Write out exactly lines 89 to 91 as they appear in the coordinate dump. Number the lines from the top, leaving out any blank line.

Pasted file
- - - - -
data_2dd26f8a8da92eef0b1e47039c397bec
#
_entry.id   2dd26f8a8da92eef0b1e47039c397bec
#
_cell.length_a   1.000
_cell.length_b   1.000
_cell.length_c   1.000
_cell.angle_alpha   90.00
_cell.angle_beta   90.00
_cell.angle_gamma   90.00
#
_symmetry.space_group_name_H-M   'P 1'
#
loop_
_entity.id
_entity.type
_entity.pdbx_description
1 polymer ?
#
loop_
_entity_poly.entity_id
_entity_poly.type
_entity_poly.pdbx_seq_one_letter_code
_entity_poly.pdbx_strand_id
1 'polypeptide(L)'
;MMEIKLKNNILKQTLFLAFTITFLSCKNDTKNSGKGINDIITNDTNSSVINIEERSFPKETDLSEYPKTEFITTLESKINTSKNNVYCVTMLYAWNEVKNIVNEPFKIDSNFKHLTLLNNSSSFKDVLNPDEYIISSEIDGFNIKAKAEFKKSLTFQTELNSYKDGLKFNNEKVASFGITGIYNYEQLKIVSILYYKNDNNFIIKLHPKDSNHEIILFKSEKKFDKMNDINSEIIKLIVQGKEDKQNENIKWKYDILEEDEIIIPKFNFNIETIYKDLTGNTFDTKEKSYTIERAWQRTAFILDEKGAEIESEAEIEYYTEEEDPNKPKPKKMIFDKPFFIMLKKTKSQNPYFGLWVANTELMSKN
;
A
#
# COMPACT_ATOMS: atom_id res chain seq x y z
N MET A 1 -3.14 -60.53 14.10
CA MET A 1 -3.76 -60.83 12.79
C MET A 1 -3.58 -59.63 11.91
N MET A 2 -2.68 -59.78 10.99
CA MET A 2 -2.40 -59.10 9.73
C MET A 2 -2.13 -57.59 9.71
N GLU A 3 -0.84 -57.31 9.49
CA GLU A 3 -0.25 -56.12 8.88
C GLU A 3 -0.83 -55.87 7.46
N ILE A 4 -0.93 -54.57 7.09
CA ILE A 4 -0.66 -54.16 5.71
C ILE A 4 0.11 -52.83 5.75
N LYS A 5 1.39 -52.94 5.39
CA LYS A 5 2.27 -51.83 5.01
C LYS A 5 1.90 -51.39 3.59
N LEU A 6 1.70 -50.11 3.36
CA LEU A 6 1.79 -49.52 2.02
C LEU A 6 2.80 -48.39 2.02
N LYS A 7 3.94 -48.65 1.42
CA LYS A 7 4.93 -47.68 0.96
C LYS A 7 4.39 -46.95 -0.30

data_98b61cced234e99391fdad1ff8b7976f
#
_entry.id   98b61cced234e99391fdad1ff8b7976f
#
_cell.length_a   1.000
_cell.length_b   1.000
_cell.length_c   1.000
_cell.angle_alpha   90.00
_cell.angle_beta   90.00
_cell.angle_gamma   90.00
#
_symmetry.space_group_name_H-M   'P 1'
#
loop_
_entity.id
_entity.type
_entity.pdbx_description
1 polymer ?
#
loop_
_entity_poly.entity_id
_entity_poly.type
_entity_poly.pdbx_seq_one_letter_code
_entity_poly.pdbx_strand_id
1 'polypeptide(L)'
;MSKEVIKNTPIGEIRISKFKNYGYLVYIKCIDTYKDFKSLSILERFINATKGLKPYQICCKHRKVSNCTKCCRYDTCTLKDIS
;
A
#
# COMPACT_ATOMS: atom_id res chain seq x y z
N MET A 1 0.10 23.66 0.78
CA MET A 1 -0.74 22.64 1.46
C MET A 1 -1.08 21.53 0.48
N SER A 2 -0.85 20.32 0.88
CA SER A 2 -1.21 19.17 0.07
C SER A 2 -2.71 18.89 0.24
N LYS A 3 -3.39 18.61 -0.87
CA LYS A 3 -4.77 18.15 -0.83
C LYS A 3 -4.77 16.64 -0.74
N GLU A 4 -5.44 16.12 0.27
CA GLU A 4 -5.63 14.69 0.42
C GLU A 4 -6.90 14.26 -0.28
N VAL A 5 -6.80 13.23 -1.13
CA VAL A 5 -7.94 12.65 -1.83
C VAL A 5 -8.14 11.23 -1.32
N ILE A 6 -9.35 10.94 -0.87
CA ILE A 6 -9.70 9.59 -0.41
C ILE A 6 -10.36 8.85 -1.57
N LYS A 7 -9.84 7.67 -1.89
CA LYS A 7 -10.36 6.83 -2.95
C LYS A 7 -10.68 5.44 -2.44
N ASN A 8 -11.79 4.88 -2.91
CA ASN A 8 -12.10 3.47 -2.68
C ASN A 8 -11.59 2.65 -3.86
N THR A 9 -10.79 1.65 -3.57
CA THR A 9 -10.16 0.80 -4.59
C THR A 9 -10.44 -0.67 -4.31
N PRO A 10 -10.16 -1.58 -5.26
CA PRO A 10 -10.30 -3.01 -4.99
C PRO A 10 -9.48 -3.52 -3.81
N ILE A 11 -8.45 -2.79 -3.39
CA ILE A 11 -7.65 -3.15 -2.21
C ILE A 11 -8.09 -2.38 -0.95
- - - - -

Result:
CA LYS A 3 -4.77 18.15 -0.83
C LYS A 3 -4.77 16.64 -0.74
N GLU A 4 -5.44 16.12 0.27